Well, there you have it folks.  The first list I posted was on the last day of March.  After all the experience and games, this is what I landed on today:

An artistic expression for my contempt for bad lists.

Kabal of the Black Rose
1999 // 10 CP

Obsidian Rose Bat +5 CP

HQ:
Archon, Agonizer, Blaster, PGL = 94
Archon, Agonizer, Blaster, PGL = 94

TROOP:
10x Warriors, 2x Blaster, SC = 104
10x Warriors, 2x Blaster, SC = 104
10x Warriors, 2x Blaster, SC = 104
10x Warriors, 2x Blaster, SC = 104

+++

Black Heart Spear +1 CP

HQ:
Archon, Agonizer, Blaster = 91
Warlord: Cunning, Living Muse

TROOP:
7x Warriors, Blaster, BP = 69

PARTY BUS:
Raider, Dark Lance = 85
Raider, Dark Lance = 85
Raider, Dark Lance = 85
Raider, Dark Lance = 85
Raider, Dark Lance = 85

HEAVY:
Ravager, 3x Dissies = 125
Ravager, 3x Dissies = 125
Ravager, 3x Dissies = 125

+++

Black Heart Wing +1 CP

FLYER:
Razorwing, 2x Dark Lance = 145
Razorwing, 2x Dark Lance = 145
Razorwing, 2x Dark Lance = 145

>>>
Firepower Analysis:
11 Dark Lances at BS3+
9 Dissies at BS3+
9 Blasters at BS3+
3 Blasters at BS2+
3 Razorwing Missiles at BS3+
4 Splinter Cannons at BS3+
41 Splinter Rifles at BS3+

Is this list perfect?  Hell no.  The big question up in the air right now is what the new competitive meta is going to look like.  However, you bet your ass that I will be actively thinking about all the topics I went over today as we keep on murdering our opponents.  Luckily, I've had enough games with the list above that I'm feeling pretty good, so I'm currently testing other lists to gauge which is more competitive.  That's another story for another time.

Tuesday, April 17, 2018

DE: Miserable Meat Mountain

Get. Cleaved. Hard.

Today is a special day.  Why?  Because I'm posting about a hypothetical competitive list that I've been working on that features Coven.  The idea of this list came from friends of mine in the competitive 40K circuit that has been actively discussing the validity of Coven.  Personally, I think that Prophets have some of the strongest units in all of the Dark Eldar book.  The 4++ across the entire army is absolutely insane considering all the buffs you can stack.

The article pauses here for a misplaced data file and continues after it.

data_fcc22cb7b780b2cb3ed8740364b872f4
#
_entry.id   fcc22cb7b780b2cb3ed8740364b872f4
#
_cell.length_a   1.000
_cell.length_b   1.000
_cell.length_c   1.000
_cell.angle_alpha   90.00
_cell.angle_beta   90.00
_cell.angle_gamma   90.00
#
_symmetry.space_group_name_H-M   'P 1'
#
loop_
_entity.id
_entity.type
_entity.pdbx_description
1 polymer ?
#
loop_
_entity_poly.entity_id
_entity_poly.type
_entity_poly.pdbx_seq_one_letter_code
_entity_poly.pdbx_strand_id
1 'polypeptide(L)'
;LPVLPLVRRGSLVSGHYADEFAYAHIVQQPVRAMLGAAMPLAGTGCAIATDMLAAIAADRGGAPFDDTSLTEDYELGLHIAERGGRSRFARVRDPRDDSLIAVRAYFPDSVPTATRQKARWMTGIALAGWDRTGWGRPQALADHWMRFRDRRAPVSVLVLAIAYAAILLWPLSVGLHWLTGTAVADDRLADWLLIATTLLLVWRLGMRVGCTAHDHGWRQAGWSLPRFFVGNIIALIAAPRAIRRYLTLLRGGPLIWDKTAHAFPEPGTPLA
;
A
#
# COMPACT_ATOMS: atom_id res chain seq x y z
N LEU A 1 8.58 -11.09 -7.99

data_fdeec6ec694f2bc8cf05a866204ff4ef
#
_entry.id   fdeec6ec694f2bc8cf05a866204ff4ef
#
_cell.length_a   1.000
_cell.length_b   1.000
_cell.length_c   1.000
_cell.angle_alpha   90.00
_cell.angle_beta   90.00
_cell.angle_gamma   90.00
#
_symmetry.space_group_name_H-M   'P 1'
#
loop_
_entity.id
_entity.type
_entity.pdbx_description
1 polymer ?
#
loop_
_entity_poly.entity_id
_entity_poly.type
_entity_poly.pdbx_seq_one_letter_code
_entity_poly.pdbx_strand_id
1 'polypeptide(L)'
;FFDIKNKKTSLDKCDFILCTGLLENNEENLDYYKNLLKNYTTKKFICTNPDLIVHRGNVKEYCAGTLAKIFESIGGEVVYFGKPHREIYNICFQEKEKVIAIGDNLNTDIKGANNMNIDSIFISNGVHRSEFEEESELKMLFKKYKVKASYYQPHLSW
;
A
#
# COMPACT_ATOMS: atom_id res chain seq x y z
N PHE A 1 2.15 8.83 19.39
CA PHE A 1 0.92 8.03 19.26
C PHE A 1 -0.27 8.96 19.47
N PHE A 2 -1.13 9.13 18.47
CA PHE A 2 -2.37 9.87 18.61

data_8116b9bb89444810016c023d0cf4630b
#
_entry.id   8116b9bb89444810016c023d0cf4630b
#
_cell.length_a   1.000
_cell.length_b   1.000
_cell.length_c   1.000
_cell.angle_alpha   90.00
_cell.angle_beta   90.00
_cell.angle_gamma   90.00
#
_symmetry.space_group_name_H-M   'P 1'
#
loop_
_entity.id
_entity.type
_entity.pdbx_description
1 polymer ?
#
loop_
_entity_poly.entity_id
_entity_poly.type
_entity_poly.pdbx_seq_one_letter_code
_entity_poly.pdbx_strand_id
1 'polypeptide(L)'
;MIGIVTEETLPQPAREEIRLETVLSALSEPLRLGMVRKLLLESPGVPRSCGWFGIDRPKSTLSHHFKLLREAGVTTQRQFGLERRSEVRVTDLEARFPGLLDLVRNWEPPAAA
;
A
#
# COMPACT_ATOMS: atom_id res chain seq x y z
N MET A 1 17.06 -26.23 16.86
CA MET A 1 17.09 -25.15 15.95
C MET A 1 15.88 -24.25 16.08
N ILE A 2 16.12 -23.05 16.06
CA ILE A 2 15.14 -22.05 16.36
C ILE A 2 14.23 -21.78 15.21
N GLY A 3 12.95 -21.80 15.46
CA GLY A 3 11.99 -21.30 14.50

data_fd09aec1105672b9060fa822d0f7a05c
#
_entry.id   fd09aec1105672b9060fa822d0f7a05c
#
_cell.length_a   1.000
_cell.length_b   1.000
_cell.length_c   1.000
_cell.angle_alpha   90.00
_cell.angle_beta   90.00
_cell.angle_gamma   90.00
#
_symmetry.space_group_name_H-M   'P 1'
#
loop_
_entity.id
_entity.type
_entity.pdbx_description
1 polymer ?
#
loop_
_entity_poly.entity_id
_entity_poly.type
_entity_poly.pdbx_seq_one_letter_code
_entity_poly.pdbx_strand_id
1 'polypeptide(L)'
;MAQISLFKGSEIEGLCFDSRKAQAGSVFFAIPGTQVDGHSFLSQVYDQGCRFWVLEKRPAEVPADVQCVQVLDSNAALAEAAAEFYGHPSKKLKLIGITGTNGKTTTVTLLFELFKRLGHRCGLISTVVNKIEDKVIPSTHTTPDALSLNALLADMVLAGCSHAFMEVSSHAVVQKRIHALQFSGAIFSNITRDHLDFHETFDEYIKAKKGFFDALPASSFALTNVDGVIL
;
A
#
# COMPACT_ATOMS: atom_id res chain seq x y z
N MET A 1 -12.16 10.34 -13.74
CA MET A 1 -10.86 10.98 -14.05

What you have here is a list that's capable of outputting a dramatic amount of firepower on top of having a huge amount of resilient, melee pressure that can move surprisingly quick across the battlefield.  All Haemonculus units move 7" (Wyches move 8") across the battlefield where Talos can move a surprising 8".  When you consider the fact that Talos can now Fly, you really to question all these massive, resilient meaty things are being thrown into your face in the most ridiculous way possible.

Here's the list, I'll go into detail below:

Miserable Meat Mountain
1993 // 9-11 CP

Black Heart Bat +5 CP

HQ:
Archon, Agonizer, Blaster = 91
Cunning, Living Muse

Archon, Agonizer, Blaster = 91

TROOP:
5x Warriors, Blaster = 47
10x Warriors, 2x Blaster, SC = 104
10x Warriors, 2x Blaster, SC = 104
10x Warriors, 2x Blaster, SC = 104

PARTY BOATS:
Raider, Dark Lance = 85
Raider, Dark Lance = 85
Raider, Dark Lance = 85
Raider, Dark Lance = 85

HEAVY:
Ravager, 3x Dissies = 125
Ravager, 3x Dissies = 125
Ravager, 3x Dissies = 125

+++

Prophets Spear +1 CP

HQ:
Urien = 90
Diabolical Soothsayer

ELITE:
10x Grotesques = 350

HEAVY:
Talos, 2x Macro, 2x Haywire = 99
Talos, 2x Macro, 2x Haywire = 99
Talos, 2x Macro, 2x Haywire = 99

>>>

So what you do here is take Alliance of Agony to enable the Diabolic Soothsayer on Urien.  This automatically pays for itself and you can possibly get 2 more CP depending on what you roll.  All in all, this makes your CP count 9-11 depending on hot your dice are on this roll.